Retired at Last! travel blog

Missile Launch facility

Sleeping quarters (above ground) at the Missile Launch facility

Recreation area (above ground) at the Missile Launch facility

Kitchen (above ground) at the Missile Launch facility

First launch control console (below ground) at the Missile Launch facility

Second launch control console (below ground) at the Missile Launch facility

Picture of the underground control center before it was covered with dirt

Painting in the underground facitlity

Door into the underground control center

Missile silo at Delta-09

Unarmed missile at Delta-09 launch site (1)

Unarmed missile at Delta-09 launch site (2)

Sign at Badlands National Park

Badlands rock formation (1)

Rainbow over the Badlands (1)

Rainbow over the Badlands (2)

Badlands rock formation (2)

Badlands rock formation (3)

Badlands rock formation (4)

Badlands rock formation (5)

Badlands rock formation (6)

Badlands rock formation (7)

Badlands rock formation (8)

Yellow mounds in the Badlands (1)

Yellow mounds in the Badlands (2)

Badlands rock formation (9)

Badlands rock formation (10)

Badlands rock formation (11)

Badlands rock formation (12)

Panorama shot of the Badlands (1)

Panorama shot of the Badlands (2)

Three prairie dogs watching us

Prairie dog ignoring us

Prairie dog

Antelope (1)

Antelope (2)

Sheep (1)

Sheep (2)

Sheep (3)


Leaving Nebraska, we headed up to South Dakota to see the Badlands National park and the Minuteman Missile National monument. It was the last week of the annual Sturgis motorcycle rally, so there were bikers all over the place. Rog counted 400 motorcycles in one 10-mile stretch of Interstate 90. We knew it would be a busy time in South Dakota, but we were able to do whatever we wanted to do without any problems. Case in point, we were afraid we wouldn’t be able to get spaces on a tour of the underground launch control center because of the crowds. Poor Rog got up and went to the visitor center 2 hours before it opened so he could get us a spot. He was successful, but there was no need for him to go over there that early, contrary to what the Ranger indicated the day before.

The Minuteman facility was neat to tour. I remember hearing about these facilities when they were first built. If launched, a missile could have flown over the North Pole and reached Russia in 30 minutes. Minuteman II’s warhead was the equivalent of over a million tons of dynamite. The guided tour was at Delta-01, which was the launch control center. The guys who were in charge of launching the missiles worked a 24 hour shift below ground, then were helicoptered back to the base. They could take books, hobbies, etc. to help pass the time, but they spent most of their time making sure the systems were operating properly. The people upstairs (the guards, the cook, etc.) spent more days at the facility per shift, but they had a television and a rec room to keep them from being too bored. And if there was a blizzard or something that kept them from leaving when there shift was over, they stayed at the facility until the roads cleared or whatever. Nobody sent helicopters to make sure they got back to base. There were always 2 people below ground because it took 2 people to launch a missile. It required 2 sets of keys to launch a missile and the locks were spaced 12 feet apart to insure that no one person could activate the system. They really took a lot of precautions to make sure war wasn’t started accidentally.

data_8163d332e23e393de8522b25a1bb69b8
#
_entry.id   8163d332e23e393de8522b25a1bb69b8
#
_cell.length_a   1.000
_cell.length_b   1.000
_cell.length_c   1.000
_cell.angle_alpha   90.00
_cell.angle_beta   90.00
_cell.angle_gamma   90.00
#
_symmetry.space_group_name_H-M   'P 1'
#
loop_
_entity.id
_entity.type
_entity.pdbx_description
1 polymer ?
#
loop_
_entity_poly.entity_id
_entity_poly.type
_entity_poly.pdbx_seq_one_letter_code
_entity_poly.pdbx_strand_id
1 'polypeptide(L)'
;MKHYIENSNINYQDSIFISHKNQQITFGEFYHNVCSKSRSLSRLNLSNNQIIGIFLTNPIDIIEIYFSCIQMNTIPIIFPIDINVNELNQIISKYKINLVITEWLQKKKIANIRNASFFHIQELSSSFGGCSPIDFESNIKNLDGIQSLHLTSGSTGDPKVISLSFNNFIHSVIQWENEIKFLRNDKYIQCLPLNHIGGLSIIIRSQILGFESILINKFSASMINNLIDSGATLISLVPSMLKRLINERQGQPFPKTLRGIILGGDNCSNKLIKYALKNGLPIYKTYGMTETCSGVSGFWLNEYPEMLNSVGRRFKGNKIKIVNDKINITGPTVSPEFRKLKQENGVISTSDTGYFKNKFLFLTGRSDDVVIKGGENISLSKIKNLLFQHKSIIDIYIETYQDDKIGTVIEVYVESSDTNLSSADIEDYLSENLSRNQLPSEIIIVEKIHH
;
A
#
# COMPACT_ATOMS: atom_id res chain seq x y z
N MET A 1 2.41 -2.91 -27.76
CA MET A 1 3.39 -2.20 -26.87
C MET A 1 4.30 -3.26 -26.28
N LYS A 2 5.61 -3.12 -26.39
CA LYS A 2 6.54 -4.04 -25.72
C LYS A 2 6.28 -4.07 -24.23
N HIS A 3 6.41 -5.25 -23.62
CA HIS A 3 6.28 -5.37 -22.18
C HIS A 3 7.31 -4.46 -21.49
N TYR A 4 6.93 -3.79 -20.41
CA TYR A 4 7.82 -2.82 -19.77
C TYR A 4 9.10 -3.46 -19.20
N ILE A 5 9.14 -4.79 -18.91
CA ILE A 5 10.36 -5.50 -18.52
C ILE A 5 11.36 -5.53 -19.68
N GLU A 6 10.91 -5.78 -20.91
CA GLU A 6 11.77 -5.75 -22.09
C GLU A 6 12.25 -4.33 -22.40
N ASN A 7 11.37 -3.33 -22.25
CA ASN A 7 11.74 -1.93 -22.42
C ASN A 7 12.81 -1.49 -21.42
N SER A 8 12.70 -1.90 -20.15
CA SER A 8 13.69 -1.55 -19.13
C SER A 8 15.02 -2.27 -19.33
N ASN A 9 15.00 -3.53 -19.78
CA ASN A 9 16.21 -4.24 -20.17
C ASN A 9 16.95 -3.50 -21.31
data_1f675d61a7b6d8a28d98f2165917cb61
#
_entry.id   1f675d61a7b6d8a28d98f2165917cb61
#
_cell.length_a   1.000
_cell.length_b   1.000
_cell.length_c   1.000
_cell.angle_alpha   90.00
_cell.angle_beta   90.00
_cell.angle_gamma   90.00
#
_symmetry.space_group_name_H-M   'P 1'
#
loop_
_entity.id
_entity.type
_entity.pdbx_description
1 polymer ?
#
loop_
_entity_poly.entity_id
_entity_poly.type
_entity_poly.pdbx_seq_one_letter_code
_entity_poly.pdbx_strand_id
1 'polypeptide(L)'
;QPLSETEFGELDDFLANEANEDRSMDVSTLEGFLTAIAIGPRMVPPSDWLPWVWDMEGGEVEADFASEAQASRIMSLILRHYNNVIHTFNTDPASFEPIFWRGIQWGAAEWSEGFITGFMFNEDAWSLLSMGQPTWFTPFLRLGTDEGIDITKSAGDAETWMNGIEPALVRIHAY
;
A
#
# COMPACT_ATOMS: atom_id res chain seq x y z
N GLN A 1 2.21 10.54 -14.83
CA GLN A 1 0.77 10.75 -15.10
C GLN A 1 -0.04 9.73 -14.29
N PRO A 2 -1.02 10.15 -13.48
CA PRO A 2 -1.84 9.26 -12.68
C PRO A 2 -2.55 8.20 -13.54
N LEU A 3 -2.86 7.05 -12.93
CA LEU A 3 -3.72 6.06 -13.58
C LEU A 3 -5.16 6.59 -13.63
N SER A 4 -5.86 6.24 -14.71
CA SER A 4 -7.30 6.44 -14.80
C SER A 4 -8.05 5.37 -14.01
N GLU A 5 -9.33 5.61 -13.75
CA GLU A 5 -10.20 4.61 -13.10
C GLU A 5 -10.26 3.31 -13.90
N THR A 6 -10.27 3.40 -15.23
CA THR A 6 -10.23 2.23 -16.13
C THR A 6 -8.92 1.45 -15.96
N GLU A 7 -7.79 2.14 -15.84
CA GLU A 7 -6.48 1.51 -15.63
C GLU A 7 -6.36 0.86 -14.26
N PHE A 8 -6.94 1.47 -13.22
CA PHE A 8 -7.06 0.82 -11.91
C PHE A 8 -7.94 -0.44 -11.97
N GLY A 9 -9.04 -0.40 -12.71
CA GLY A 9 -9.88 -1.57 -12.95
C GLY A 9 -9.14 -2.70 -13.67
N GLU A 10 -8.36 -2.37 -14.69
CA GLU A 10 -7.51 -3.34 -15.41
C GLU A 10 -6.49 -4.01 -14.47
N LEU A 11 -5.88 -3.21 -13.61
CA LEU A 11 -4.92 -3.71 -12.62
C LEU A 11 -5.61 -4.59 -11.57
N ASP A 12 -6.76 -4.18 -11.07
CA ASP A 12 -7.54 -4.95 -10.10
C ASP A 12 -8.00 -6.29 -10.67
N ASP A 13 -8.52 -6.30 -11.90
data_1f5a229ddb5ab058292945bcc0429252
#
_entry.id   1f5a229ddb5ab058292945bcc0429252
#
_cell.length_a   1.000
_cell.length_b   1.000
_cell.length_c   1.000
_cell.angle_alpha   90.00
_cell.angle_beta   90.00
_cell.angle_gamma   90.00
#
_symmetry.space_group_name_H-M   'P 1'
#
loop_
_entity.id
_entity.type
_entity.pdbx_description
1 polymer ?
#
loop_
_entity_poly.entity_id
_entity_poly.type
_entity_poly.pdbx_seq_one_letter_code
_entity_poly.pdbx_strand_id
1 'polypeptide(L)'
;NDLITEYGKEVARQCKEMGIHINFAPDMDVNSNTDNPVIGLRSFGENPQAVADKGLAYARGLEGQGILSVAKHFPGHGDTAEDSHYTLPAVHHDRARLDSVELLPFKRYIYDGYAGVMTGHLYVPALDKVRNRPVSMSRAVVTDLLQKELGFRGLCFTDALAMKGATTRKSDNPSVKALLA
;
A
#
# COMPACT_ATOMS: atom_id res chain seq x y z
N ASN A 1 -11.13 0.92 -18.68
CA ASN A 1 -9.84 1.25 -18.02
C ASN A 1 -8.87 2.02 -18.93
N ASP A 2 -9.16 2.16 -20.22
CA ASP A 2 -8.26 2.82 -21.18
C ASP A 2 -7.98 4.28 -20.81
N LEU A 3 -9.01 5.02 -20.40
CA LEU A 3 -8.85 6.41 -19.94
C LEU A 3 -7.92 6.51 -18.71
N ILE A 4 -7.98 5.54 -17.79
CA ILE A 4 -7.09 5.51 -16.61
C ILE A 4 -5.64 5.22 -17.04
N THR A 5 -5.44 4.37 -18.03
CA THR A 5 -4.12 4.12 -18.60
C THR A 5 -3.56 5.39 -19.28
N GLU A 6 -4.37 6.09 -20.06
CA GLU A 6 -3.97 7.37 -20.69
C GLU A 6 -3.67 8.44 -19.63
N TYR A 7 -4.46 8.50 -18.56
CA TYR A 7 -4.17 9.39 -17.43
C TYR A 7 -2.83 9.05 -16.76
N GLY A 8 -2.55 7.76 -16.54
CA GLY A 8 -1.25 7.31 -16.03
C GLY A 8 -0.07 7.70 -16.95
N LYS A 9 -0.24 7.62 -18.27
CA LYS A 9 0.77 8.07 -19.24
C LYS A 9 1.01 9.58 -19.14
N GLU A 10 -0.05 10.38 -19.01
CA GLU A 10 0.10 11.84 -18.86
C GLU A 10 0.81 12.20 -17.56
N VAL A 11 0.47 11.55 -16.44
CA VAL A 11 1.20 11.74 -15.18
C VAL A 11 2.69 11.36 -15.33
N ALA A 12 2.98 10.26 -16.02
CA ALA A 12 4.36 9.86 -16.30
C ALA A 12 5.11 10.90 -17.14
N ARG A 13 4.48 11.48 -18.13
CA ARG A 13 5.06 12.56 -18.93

We also went out to the Delta-09 missile silo. Out there, they have an unarmed Minuteman II missile in the silo. From the road, you may not even know you are looking at a missile silo. All you see is an acre or two of ground with a concrete slab in the middle and some posts and poles sticking up behind an 8-foot high cyclone fence. Delta-09 is set up for tourists, but Rog spotted another silo while we were driving around the Badlands National park. The government moved all the missiles out of South Dakota following the signing of the SALT treaty with Russia, but we still have missiles in other states like Montana.

Another day we took a driving tour through the Badlands National park. The rock formations are beautiful. These striking geologic deposits contain one of the world’s richest fossil beds. Ancient mammals such as the rhino, horse, and saber-toothed cat once roamed here. The park’s 244,000 acres protect an expanse of mixed-grass prairie where bison, bighorn sheep, prairie dogs, and black-footed ferrets live today.



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